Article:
The daily overnight repurchase agreement - or repo - operations will increase to $150 billion from $100 billion and the two-week operations on March 10 and 12 will increase to $45 billion from the current level of at least $20 billion.
The New York Fed said it will continue to adjust repo operations as needed. The announcement comes as financial markets are in turmoil due to concerns about the fast-spreading coronavirus.
The U.S. central bank began intervening in money markets in the fall when a shortage of reserves led to a spike in short-term borrowing rates. The Fed also began purchasing $60 billion a month in short-term Treasury bills, a move officials say is part of a technical effort to raise the level of reserves in the banking system.
Policymakers previously said the plan was to scale back the bill purchases and the repo operations in the second quarter, after reaching an "ample" supply of reserves. But demand for the Fed's repo operations has been elevated in recent weeks and the operations for term repo have been oversubscribed, in a sign that financial firms could be trying to shore up liquidity amid worries about increased market volatility.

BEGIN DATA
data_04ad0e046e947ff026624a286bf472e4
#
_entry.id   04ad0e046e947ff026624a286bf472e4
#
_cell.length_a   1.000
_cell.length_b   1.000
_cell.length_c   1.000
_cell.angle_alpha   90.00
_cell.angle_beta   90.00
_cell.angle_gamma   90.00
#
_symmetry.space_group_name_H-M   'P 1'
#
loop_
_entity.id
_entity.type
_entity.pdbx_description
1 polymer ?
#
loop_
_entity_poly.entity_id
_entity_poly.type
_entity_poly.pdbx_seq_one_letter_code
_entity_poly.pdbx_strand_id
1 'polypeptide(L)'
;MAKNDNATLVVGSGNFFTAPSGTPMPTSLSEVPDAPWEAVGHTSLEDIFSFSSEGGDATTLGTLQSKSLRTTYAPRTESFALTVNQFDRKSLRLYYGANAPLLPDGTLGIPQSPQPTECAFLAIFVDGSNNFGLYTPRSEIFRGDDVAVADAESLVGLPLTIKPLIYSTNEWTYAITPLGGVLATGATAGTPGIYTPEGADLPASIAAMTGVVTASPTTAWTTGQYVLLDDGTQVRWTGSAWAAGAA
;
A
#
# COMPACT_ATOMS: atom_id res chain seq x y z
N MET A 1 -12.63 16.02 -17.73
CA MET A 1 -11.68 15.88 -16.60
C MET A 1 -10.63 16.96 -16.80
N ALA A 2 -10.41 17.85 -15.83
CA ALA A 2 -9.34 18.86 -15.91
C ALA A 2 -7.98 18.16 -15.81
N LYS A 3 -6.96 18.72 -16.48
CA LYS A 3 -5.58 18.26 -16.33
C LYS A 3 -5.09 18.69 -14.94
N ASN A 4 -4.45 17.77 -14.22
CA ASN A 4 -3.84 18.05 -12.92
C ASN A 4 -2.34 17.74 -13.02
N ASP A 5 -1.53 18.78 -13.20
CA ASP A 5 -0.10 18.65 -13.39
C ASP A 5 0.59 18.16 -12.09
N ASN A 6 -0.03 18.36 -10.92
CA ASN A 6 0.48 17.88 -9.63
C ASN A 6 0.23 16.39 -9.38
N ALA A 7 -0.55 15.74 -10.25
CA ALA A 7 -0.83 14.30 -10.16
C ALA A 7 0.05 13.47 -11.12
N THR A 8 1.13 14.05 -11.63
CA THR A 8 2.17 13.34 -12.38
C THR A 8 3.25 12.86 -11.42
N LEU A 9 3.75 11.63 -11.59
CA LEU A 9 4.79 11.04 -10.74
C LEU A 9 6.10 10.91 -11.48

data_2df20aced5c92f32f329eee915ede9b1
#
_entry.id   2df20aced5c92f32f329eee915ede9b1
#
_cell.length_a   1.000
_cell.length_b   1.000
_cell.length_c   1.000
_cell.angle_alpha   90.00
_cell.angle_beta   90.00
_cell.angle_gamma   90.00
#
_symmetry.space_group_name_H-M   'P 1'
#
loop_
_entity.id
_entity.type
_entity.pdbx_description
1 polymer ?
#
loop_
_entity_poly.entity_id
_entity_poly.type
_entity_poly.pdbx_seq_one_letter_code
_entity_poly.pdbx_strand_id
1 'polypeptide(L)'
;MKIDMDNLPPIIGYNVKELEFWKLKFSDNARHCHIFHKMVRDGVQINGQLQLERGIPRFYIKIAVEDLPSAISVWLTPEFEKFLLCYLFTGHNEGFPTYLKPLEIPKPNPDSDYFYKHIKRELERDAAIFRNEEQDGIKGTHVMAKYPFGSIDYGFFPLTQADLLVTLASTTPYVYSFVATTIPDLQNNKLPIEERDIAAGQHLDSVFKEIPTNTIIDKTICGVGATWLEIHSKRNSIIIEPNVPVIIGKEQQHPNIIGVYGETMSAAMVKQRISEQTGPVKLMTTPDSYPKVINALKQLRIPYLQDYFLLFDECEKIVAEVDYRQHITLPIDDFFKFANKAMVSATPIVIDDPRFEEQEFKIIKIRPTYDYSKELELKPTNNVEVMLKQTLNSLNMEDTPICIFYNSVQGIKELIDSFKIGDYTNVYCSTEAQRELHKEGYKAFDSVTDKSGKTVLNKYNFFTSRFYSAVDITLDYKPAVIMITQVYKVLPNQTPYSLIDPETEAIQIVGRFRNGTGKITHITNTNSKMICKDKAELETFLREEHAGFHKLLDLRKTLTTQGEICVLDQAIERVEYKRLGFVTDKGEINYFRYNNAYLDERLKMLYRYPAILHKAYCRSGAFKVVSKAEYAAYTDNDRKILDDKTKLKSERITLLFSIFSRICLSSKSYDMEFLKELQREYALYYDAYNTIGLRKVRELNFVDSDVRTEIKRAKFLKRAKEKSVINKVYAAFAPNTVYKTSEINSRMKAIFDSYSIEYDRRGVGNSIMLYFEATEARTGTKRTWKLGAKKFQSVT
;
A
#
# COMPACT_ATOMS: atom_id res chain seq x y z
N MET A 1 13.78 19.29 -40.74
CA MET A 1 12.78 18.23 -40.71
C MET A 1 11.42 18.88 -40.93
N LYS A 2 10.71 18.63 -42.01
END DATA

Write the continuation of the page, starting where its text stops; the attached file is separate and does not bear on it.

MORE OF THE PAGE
Fed officials cut interest rates last week by half a percentage point in their first intermeeting rate cut since 2008 in a move meant to counter the downside economic risks of the spreading coronavirus. The central bank's target rate is now at a range of 1.00% to 1.25%.
New York Fed President John Williams said in a speech on Thursday that the central bank will do what is needed to make sure there are enough reserves in the system.
"We remain flexible and ready to make adjustments to our operations as needed to ensure that monetary policy is effectively implemented and transmitted to financial markets and the broader economy," Williams said at a dinner in New York.
(Reporting By Dan Burns; Additional reporting by Jonnelle Marte; Editing by Chizu Nomiyama)